I recall the last day of Lucca that year. Some guests gathered in front of the Hotel Universo, on the plaza of the Teatro Giglio (the opera house, Lee Falk reminded us, where Puccini began his career), waiting for rides to the train station or the airport in nearby Pisa.

We went on to share professional and personal friendship and interplay, even without the smoky ambiance of Lucca’s hotel lounges. Art and his wife Françoise – now The New Yorker’s art editor – visited my wife Nancy and me at our home in Connecticut, and I was a guest in their loft in lower Manhattan. Art occasionally borrowed books and vintage magazines from my collection.

When RAW and other activities increasingly occupied Art’s time, he recommended me to succeed him at the School of Visual Arts, where he had been teaching a course on “Language and Structure of the Comics.” I wound up at SVA for years, teaching that class and additional courses of my suggestion. When I had to be away myself, among my substitutes were Donald Phelps. – introduced to me by Art, for which I was very grateful – Peter Kuper and others. Some of those cartoonists, and many of my students, are friends to this day.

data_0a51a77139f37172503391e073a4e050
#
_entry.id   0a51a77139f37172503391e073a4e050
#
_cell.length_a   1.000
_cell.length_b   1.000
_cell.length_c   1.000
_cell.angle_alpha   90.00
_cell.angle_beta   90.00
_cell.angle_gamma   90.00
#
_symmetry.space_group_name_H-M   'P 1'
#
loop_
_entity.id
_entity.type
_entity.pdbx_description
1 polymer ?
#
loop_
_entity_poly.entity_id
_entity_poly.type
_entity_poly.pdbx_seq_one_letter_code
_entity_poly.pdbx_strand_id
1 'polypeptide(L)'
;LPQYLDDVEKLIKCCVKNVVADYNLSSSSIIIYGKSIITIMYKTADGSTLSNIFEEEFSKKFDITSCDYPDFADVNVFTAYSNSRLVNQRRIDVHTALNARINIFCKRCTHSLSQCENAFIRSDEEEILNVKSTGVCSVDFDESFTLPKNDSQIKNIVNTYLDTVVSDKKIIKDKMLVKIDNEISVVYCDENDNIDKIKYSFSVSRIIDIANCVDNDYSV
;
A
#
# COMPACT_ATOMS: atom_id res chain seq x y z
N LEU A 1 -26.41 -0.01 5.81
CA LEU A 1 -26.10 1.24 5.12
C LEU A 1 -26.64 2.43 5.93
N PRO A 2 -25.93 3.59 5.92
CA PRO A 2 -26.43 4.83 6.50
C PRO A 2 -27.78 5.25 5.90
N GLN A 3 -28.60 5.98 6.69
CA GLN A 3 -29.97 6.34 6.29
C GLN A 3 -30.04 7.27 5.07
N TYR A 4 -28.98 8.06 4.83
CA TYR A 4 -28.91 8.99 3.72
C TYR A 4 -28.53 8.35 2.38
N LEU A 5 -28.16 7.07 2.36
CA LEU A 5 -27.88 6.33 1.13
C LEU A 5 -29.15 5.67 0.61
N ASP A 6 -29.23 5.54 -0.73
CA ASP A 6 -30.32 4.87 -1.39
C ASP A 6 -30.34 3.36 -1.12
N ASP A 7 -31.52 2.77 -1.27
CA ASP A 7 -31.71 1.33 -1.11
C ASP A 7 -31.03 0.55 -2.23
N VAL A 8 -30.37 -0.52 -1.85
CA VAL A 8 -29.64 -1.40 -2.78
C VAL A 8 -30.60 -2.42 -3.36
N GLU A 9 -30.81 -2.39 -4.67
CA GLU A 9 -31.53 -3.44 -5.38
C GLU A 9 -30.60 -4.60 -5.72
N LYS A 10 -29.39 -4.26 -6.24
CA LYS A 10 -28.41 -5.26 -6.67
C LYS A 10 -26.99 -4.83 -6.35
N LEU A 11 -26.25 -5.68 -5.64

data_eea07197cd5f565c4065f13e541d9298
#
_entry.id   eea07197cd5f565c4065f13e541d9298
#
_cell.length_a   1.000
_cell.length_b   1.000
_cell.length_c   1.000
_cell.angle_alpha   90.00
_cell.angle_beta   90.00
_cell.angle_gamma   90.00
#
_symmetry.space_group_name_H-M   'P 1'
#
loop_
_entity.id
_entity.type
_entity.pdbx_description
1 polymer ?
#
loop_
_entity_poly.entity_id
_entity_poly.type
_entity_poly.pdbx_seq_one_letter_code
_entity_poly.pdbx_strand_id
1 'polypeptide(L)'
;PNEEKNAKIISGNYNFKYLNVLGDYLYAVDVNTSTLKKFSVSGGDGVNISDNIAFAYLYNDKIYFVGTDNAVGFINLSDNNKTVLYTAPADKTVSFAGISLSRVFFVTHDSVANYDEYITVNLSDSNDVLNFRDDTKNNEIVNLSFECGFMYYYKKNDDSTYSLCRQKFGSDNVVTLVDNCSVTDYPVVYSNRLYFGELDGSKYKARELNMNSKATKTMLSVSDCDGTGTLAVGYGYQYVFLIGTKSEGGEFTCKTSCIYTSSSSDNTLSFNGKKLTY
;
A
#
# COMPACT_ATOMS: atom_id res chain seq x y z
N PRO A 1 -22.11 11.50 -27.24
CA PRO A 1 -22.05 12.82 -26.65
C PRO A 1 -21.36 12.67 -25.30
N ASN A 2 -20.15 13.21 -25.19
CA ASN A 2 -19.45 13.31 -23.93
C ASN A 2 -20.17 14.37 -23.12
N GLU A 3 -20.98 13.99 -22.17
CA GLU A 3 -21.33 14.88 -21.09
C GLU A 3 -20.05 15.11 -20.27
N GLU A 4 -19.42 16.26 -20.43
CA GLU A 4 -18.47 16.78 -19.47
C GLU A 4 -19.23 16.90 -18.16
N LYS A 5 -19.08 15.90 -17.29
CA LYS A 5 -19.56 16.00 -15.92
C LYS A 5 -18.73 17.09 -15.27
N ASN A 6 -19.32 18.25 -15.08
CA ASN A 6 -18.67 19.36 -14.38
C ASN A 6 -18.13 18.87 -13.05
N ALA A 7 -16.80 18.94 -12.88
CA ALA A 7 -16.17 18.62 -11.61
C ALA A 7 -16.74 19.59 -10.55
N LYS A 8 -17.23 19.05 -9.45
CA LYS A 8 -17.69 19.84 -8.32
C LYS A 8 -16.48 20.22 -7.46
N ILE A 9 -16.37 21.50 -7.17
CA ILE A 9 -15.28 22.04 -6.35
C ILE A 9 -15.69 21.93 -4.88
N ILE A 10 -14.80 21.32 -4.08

As Maus was serialized in RAW, I sometimes saw its work in progress, and I remember one half-inked page of whose construction Art was especially proud. The architectonic possibilities in comics was among Art’s intuitions, and when I published a reprint volume of Cliff Sterrett’s 1920s surrealistic color Sunday pages, I invited Art to write the foreword. It was a uniquely (and typically) perceptive essay limning the affinities between Sterrett’s art in Polly and Her Pals and Jazz Age music.

Art Spiegelman at Angouleme, 1991 (photo: Alan Kaplan)